1. When businesses provide us with goods and services, data is created. For example, banks, power companies and mobile phone companies hold our account histories, transaction data and product usage information. This is ‘customer data’.

2. Customer data holds enormous value and opportunity for individuals, businesses, iwi and hapū, and our broader economy and society. By enabling customers to access and exchange their data with other businesses of their choice, it can be used to enhance overall customer experiences and meet individual, business and social needs.

3. For example, new and innovative services can use customer data and digital connections to:

  • make it easier for customers – including small businesses – to shop for services, such as banking, electricity, and telecommunications. For example, electricity usage information can help people to find the cheapest power company and plan. Bank records allow customers to compare financial products and services using personalised data, and then streamline the process for applying
  • offer tailored advice and insights or product recommendations, which could boost productivity and efficiency for businesses and save individuals time and effort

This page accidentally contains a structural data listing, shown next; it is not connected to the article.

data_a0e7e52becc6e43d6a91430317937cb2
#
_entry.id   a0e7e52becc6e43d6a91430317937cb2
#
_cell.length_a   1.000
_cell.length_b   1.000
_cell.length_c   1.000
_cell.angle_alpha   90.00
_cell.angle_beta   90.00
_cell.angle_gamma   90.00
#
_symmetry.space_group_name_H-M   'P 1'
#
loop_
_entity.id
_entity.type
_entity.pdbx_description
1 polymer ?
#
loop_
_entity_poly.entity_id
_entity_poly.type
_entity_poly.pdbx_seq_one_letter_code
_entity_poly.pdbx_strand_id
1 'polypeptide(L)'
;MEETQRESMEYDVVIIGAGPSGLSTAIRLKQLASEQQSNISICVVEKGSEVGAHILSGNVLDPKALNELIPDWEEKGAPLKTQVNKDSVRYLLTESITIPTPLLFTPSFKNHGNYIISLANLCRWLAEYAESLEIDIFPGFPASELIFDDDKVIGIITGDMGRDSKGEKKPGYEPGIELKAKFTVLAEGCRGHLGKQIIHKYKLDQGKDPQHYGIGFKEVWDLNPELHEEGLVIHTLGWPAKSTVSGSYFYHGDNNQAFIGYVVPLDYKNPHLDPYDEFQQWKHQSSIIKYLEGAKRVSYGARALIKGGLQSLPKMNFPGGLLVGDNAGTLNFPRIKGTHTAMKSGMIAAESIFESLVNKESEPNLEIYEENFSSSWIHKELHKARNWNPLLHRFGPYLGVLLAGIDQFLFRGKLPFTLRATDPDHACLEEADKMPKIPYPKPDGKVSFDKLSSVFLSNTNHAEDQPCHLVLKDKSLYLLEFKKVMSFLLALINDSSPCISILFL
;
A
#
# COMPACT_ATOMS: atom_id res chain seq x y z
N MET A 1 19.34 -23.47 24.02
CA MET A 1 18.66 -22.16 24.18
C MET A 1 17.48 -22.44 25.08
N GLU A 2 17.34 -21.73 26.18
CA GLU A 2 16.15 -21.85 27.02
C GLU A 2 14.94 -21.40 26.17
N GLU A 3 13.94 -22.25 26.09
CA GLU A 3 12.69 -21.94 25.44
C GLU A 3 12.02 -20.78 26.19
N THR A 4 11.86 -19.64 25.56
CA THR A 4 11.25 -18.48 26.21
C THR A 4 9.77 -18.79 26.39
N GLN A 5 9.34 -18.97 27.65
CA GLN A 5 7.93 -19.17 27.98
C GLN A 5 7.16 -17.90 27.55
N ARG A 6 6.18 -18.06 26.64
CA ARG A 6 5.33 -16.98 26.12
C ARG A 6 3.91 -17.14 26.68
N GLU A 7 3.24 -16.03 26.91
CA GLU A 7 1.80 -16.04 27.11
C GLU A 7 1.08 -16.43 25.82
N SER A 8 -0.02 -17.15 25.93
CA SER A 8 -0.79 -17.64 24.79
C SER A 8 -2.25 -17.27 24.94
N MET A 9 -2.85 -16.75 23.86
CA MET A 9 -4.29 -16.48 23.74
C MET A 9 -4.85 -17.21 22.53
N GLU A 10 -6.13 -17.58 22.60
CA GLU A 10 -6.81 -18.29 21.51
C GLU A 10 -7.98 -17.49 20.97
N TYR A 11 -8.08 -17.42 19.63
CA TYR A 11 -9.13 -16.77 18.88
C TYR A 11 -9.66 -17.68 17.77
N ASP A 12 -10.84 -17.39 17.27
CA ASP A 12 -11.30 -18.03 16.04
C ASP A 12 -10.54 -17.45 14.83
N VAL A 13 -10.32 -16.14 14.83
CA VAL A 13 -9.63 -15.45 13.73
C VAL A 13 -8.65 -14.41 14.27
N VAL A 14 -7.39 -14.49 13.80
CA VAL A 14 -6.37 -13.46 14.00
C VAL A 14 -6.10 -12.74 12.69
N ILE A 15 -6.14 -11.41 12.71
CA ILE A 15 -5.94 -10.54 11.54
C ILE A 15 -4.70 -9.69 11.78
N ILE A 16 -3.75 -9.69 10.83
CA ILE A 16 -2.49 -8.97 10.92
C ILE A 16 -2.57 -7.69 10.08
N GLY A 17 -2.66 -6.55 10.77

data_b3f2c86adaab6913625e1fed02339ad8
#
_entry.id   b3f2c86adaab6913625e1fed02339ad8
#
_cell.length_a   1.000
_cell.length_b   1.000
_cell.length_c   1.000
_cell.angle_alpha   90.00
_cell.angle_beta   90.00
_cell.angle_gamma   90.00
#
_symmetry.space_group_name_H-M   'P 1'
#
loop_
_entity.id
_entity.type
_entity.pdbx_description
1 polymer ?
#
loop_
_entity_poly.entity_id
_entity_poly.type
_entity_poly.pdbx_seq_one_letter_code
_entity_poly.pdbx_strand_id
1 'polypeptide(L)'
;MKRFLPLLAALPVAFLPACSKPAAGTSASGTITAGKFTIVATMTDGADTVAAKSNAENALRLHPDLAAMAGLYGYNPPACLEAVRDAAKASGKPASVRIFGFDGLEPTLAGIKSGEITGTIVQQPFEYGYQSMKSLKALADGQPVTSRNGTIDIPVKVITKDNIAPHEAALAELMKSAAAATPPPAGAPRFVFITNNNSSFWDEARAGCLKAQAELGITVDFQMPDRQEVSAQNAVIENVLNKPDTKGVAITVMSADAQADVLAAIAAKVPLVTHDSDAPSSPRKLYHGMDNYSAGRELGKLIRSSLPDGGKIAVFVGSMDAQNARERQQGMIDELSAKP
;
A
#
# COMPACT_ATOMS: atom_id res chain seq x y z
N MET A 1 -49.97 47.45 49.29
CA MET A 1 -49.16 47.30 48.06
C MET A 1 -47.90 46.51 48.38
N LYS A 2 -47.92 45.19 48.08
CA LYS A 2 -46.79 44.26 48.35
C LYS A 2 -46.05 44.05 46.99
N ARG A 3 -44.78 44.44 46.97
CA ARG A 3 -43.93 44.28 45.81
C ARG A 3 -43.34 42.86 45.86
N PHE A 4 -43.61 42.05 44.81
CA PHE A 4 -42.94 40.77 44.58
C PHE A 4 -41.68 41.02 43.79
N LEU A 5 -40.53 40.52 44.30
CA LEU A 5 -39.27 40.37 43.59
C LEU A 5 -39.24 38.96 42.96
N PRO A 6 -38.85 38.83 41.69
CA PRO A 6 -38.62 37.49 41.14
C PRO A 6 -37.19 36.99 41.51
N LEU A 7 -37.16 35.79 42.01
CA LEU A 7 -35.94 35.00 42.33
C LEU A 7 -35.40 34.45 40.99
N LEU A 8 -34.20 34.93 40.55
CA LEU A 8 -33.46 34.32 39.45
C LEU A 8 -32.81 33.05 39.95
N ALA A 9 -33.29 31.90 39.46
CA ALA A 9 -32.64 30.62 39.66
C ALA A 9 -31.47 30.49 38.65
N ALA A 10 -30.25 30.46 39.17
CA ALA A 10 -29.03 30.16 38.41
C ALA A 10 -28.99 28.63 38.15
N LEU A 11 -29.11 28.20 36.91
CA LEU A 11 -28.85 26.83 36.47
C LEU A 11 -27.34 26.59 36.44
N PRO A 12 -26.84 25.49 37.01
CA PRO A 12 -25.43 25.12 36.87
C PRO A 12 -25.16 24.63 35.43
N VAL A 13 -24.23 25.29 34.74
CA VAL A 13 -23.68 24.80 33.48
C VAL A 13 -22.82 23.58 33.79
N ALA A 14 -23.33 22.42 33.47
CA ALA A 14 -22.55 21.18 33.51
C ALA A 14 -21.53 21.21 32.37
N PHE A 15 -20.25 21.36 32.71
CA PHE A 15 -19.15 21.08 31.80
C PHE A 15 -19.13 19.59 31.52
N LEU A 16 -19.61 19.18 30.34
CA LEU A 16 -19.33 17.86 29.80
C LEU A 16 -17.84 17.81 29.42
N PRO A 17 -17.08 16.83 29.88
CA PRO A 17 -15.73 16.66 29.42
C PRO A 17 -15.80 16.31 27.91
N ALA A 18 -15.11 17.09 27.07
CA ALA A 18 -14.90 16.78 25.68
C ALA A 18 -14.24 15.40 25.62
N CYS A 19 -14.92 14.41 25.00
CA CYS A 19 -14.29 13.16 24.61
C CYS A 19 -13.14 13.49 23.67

• action customer decisions, like opening new accounts or switching providers.

4. We are seeking feedback on the draft law which aims to make this potential a reality. It does this by giving customers more access to and control over their data, standardising methods of exchanging that data, and accrediting those who are trusted to request or edit customer data.

5. Customer consent and control over access will remain central. The draft law strengthens Privacy Act protections and extends some of the protections to all designated customer data.

6. If the customer consents, the draft law will require businesses that hold designated customer data (data holders) to provide that data to accredited requestors, subject to privacy and security safeguards. The draft law will also require product data to be made available electronically on request. It will require businesses to perform actions in response to electronic requests, such as opening accounts or changing customer plans.